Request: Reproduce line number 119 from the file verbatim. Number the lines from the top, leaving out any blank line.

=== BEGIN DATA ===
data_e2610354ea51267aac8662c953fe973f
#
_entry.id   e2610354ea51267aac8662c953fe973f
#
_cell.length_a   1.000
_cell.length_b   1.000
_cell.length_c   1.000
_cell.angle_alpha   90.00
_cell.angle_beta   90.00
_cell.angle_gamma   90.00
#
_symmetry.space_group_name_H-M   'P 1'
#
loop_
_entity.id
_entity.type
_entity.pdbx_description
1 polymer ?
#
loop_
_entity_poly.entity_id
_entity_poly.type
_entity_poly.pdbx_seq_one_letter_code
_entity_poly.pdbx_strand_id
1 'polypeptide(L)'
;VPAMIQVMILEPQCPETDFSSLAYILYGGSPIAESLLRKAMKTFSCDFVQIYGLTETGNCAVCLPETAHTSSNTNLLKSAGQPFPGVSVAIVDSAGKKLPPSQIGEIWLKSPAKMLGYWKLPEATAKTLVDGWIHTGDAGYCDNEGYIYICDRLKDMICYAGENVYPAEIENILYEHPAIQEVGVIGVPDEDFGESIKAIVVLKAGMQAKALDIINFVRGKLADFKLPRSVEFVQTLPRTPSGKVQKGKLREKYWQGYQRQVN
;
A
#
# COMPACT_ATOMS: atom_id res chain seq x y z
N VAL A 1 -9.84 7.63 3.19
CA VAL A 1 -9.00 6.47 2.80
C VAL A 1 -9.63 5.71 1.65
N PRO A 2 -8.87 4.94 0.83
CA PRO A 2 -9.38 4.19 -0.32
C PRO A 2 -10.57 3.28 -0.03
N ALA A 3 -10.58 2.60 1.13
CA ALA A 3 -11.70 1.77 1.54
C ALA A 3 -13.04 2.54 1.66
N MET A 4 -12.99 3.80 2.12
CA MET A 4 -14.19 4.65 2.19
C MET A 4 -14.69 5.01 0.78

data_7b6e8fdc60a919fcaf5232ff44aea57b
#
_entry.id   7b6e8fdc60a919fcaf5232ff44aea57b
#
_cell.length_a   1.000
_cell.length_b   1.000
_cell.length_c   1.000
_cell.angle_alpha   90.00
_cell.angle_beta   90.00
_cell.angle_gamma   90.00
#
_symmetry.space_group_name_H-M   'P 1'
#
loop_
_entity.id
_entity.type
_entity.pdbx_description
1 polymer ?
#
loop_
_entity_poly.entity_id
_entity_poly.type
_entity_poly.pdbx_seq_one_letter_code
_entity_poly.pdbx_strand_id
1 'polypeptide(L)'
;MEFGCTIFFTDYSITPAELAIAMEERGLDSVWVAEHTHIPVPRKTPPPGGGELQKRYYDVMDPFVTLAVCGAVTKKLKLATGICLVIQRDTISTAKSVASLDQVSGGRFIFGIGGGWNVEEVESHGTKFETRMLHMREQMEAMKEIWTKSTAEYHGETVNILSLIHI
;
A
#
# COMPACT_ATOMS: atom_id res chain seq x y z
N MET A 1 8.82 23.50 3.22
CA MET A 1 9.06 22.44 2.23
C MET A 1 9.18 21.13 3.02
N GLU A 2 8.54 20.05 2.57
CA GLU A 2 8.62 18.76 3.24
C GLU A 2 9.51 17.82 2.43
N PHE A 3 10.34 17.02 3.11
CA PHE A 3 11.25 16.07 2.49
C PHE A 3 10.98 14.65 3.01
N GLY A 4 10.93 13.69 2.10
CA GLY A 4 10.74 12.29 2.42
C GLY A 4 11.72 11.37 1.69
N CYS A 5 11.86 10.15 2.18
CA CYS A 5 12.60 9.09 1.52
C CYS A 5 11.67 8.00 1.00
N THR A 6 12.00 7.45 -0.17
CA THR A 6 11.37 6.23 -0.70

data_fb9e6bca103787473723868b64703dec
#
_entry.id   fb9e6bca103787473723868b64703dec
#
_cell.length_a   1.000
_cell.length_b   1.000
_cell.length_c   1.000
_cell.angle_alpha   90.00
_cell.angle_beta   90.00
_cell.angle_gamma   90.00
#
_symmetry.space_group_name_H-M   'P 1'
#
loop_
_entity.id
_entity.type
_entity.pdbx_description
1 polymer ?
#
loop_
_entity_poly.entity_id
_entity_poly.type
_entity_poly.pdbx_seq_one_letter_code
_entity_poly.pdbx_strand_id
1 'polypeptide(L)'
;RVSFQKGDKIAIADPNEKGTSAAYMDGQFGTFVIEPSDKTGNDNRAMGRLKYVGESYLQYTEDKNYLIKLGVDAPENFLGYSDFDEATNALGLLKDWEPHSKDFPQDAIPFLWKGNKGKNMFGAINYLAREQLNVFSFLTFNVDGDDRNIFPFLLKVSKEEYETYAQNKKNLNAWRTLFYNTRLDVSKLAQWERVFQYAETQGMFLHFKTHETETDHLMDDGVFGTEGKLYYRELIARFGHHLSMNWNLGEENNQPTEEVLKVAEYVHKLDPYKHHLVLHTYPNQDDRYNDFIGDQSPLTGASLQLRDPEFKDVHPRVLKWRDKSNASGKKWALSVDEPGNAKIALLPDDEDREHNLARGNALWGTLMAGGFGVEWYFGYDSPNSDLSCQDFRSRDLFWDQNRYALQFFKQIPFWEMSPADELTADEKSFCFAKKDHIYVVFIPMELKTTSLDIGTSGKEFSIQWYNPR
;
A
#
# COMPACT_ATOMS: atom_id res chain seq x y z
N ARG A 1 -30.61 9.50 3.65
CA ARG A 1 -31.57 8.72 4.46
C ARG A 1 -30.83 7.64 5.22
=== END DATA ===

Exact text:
# COMPACT_ATOMS: atom_id res chain seq x y z